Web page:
The weight of materials shipped by truck grew an estimated 6.2% in 2013, but overall U.S. freight shipments were “mediocre” in 2013 and reflective of “another bumpy year in the recovery.”
The American Trucking Associations’ Truck Tonnage Index was up 0.6% in December after a 4.7% bump in November. For the year, the index is up 6.2% compared to 2012, making it the best year for the index since 1998. Tonnage, as measured by the ATA, increased 2.3% in 2012.
The not-seasonally adjusted index, which represents the real change in tonnage hauled by the fleets, equaled 123 in December, which was 1.4% below the previous month.
“Tonnage ended 2013 on a high note, which fits with many economic indicators as trucking is an excellent reflection of the tangible goods economy,” ATA Chief Economist Bob Costello said in his report. “The final quarter was the strongest we’ve seen in a couple of years, rising 2.2% from the third quarter and 9.1% from a year earlier.”
Trucking serves as a barometer of the U.S. economy, representing 68.5% of tonnage carried by all modes of domestic freight transportation, including manufactured and retail goods, according to the ATA. Trucks hauled 9.4 billion tons of freight in 2012. Motor carriers collected $642.1 billion, or 80.7% of total revenue earned by all transport modes.
Costello, as he has in past reports, said the index gains suggest an economy that is better than some may think.
“I’m seeing more broad-based gains now. The improvement is not limited to the tank truck and flatbed sectors like earlier in the year. With manufacturing and consumer spending picking up, coupled with solid volumes from hydraulic fracturing, I look for tonnage to be good in 2014 as well,” Costello said.
Rosalyn Wilson, a supply chain expert and senior business analyst with Vienna, Va.-based Delcan Corp., said freight activity was relatively unremarkable in 2013.
“North American freight activity followed virtually the same path in 2013 as it did in the previous two years, concluding with the typical December falloff,” Wilson wrote in the report prepared for the December Cass Freight Index. “The climate for freight was mediocre throughout 2013, with the average number of monthly freight shipments 0.7 lower than in 2012. Inventories remained high, manufacturing stalled mid‐year, and exports and imports were relatively flat for most of the year. All of this contributed to another bumpy year in the recovery that hasn’t quite gotten there.”
North American shipments in December measured by the Cass Freight Index were down 6.2% compared to November, and were 3.2% below December 2012. December marked the largest monthly decline in 2013 and the third consecutive decline for the Cass index.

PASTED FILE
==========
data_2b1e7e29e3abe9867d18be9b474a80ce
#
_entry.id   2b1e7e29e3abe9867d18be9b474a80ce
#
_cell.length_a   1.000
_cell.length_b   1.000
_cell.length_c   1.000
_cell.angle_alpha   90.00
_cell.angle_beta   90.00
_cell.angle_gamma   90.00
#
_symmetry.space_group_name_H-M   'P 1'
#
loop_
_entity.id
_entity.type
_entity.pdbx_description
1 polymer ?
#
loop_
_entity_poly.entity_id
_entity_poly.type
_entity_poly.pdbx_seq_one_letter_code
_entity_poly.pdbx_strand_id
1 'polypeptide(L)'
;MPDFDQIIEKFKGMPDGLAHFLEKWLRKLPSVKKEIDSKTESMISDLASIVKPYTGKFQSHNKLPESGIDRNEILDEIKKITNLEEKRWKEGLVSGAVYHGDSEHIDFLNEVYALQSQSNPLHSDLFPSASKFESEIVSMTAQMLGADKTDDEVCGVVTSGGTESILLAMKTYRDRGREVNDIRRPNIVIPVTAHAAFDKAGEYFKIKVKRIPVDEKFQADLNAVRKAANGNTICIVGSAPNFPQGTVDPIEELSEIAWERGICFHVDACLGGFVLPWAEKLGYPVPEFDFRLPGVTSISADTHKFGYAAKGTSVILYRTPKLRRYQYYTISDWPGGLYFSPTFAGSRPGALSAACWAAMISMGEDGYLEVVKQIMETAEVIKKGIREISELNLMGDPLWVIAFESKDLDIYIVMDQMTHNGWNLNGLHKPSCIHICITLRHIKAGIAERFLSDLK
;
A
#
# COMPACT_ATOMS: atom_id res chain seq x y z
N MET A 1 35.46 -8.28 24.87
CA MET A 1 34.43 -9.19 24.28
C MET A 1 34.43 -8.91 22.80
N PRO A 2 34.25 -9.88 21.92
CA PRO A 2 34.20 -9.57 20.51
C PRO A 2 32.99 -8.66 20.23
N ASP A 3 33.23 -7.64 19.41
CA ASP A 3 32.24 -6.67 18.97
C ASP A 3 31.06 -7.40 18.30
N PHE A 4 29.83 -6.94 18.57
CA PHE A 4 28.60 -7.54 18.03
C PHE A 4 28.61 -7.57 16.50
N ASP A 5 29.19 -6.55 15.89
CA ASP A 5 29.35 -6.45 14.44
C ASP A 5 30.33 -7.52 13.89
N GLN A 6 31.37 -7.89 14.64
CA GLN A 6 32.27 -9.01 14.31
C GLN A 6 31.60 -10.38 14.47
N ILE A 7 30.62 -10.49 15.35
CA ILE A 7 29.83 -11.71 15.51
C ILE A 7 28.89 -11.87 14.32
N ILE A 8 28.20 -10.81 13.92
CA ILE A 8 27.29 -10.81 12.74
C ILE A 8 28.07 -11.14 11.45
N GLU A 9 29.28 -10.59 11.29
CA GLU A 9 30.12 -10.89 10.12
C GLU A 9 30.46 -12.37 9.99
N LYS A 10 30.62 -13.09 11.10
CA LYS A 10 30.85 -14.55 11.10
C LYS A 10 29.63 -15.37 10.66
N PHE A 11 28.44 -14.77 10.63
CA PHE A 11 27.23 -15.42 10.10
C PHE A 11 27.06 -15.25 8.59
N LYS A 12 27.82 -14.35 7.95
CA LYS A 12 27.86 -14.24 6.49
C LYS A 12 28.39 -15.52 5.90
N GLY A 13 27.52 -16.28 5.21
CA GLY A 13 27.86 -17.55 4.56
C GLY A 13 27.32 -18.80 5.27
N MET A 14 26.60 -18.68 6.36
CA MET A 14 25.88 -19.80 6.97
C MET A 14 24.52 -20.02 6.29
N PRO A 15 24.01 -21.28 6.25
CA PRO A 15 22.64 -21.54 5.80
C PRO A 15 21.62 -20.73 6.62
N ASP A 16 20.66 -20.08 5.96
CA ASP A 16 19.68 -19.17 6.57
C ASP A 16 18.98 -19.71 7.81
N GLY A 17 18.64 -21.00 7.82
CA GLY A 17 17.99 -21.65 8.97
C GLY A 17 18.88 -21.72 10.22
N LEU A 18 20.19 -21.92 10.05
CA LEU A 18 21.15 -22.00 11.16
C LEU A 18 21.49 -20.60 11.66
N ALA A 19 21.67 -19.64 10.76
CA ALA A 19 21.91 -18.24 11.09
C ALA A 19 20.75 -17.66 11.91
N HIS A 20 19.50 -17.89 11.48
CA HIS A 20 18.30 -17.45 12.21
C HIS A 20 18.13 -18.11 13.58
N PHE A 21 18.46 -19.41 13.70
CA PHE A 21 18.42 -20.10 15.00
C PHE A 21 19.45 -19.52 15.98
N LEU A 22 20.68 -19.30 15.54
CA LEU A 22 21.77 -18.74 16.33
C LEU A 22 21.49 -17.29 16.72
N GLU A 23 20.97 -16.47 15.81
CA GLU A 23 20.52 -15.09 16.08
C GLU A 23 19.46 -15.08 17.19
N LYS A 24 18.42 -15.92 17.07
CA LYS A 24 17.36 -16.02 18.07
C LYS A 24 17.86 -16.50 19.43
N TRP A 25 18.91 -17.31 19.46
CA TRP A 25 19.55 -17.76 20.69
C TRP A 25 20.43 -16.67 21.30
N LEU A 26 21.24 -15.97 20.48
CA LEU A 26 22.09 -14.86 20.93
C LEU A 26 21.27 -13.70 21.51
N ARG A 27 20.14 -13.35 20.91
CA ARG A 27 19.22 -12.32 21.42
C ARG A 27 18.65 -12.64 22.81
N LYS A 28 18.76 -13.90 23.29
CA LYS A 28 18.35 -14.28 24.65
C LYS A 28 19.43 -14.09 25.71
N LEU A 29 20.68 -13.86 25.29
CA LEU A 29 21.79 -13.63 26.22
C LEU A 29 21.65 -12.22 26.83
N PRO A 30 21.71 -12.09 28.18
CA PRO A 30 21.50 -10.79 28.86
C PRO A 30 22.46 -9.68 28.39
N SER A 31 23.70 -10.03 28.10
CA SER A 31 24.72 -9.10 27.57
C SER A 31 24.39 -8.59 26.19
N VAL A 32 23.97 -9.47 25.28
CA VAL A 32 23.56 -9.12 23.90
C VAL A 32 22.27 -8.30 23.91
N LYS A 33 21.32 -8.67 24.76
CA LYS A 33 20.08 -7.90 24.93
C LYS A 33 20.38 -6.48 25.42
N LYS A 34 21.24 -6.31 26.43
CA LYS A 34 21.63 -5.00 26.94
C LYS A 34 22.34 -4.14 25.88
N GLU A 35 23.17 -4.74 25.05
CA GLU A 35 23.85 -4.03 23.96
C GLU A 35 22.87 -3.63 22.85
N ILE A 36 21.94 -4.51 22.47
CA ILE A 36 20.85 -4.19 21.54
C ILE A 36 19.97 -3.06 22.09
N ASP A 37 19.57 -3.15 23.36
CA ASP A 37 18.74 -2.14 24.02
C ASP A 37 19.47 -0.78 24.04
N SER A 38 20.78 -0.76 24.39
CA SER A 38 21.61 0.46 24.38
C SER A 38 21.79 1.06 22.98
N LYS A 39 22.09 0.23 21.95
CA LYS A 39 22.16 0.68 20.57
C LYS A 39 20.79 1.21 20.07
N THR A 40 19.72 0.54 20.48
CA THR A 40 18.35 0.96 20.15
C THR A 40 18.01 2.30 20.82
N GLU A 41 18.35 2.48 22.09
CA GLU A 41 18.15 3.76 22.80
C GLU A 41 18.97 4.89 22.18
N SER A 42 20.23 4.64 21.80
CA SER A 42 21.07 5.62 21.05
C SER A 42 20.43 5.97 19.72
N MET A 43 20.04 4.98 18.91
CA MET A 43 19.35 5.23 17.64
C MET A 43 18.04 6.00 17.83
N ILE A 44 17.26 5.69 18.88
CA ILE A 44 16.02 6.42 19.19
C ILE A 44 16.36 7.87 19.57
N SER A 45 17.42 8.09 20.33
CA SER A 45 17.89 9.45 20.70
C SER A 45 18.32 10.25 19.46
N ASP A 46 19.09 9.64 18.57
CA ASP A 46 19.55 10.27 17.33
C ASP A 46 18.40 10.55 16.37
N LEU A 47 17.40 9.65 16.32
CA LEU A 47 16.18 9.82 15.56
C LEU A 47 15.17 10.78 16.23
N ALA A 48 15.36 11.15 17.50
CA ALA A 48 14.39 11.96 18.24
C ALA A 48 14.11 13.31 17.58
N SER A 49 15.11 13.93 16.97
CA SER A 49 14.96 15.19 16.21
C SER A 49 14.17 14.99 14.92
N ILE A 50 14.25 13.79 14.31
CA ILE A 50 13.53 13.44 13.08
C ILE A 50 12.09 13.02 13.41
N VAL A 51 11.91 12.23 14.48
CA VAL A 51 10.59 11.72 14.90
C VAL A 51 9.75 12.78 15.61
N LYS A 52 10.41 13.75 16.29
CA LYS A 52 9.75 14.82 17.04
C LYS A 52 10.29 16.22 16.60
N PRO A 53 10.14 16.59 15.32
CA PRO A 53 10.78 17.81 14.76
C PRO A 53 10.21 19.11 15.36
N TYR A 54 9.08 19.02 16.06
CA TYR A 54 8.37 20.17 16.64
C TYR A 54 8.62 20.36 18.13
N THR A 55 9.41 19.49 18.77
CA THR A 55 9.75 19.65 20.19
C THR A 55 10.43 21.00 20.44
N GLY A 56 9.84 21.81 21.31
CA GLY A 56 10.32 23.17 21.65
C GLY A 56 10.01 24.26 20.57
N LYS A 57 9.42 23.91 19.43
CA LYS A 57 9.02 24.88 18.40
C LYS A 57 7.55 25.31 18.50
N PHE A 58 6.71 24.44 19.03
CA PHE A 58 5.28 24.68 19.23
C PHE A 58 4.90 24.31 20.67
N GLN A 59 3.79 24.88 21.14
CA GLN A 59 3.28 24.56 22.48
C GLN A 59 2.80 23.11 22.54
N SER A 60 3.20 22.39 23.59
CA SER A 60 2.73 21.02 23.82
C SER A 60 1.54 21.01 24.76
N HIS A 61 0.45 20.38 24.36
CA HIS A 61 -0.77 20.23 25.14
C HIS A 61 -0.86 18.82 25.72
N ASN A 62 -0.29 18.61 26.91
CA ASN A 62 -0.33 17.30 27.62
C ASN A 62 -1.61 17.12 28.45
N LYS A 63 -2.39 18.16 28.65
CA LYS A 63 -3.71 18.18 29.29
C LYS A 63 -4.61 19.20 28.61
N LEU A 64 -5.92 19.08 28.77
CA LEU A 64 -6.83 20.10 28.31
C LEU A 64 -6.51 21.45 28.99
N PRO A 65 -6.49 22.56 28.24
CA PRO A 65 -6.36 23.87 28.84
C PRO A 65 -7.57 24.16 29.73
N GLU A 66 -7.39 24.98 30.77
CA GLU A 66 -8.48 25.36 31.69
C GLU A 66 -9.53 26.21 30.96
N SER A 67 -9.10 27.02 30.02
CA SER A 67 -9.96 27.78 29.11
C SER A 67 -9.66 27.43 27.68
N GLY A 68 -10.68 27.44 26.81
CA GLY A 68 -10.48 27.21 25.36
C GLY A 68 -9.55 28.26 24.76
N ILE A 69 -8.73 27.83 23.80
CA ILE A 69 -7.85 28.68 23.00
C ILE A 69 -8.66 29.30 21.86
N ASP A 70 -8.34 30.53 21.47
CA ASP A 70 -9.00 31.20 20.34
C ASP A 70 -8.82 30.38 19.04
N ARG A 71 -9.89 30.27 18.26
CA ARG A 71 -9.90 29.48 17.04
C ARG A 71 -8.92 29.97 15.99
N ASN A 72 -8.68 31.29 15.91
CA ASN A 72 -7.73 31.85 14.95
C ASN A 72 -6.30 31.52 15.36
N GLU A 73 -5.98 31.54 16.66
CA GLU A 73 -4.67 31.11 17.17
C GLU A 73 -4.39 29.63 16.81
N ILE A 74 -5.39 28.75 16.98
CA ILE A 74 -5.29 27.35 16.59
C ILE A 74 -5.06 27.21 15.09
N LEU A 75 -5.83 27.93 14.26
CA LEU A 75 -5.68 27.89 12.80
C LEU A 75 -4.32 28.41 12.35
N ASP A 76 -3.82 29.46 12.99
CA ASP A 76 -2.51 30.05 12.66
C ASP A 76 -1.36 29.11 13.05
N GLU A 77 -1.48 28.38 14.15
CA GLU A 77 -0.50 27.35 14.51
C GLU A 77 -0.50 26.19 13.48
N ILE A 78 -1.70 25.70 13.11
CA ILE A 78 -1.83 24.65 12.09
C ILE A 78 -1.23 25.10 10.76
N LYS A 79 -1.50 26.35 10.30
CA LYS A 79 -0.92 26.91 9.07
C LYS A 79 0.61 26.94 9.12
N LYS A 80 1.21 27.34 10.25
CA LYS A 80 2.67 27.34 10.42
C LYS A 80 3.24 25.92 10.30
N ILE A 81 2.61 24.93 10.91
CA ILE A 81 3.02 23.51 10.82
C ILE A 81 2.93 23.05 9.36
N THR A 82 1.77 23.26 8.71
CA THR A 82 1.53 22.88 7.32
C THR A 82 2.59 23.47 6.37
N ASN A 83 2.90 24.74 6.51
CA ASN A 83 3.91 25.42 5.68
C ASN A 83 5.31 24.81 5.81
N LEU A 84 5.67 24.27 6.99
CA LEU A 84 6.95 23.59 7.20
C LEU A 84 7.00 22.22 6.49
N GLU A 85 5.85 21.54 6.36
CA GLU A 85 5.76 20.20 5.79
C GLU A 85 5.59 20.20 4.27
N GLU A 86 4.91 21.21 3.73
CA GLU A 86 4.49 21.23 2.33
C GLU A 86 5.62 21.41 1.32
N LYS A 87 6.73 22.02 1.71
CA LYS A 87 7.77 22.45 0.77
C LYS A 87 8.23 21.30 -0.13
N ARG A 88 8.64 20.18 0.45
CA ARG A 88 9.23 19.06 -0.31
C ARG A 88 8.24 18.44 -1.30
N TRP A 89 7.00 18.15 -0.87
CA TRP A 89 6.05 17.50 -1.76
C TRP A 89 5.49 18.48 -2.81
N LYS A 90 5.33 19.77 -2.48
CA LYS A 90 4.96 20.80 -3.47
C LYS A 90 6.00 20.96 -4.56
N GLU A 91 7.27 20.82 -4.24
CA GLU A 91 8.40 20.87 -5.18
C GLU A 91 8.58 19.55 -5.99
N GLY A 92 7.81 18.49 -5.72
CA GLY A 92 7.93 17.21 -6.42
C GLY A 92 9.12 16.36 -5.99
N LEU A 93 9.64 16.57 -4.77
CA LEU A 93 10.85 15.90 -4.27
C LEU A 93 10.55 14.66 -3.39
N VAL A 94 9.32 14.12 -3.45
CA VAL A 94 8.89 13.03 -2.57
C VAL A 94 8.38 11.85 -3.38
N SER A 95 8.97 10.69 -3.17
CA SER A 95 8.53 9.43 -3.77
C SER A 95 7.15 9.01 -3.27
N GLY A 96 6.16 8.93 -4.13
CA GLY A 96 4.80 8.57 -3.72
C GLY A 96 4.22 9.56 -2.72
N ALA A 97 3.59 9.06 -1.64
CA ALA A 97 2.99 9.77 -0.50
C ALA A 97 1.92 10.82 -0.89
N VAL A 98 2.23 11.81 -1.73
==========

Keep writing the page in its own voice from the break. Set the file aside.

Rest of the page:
Cass uses data from $22 billion in annual freight transactions processed by its information processing division to create the Index. The data comes from a Cass client base of 350 large shippers.
Wilson provided the following observations about 2013 and thoughts on 2014.
• Freight shipment volumes experienced five three‐year lows during 2013, while freight expenditures hit eight three‐year highs.
• Unemployment fell, yet the number of new jobs created averaged below 2012. The number of workers leaving the labor pool has reached near‐historic highs.
• Increased inventory investment, a deceleration in imports, and strengthened state and local government spending were the strongest upward drivers of third quarter GDP. The first two do not drive shipping activity.
• Exports fell in the third quarter and the housing market, which was stronger in 2013, slowed in the fourth quarter. New starts lagged well behind permits issued, and new construction is what will lead to increased freight.
• Manufacturing gained strength for most of the year but at a very modest rate. Although better than 2012, which included several months of contraction, 2013 was still well below pre‐recession production levels.
• Looking forward to 2014 there are some hurdles, but the freight picture should strengthen as the year progresses. Congress is ahead of the budget issue – which had been kicked down the road in November – so another shutdown is unlikely.
• Transportation employment, especially in trucking, has been rising in recent months. Globally, new orders are up, but more for exports to developing countries than to the U.S. or Europe. The market for U.S. goods should strengthen by the second half.
• The high inventory levels are going to be drawn down in 2014, if for no other reason the fact that higher interest rates are going to make them more costly to carry. Consumers still hold the key to completing the recovery, and there are few signs that they feel confident to resume old spending habits.
• The lower labor participation rate plays a big role in the amount of disposable income available for anything but necessities. Many are finding that as their unemployment benefits end they still have few job prospects, so they are joining the ranks of those who are not actively in the labor market.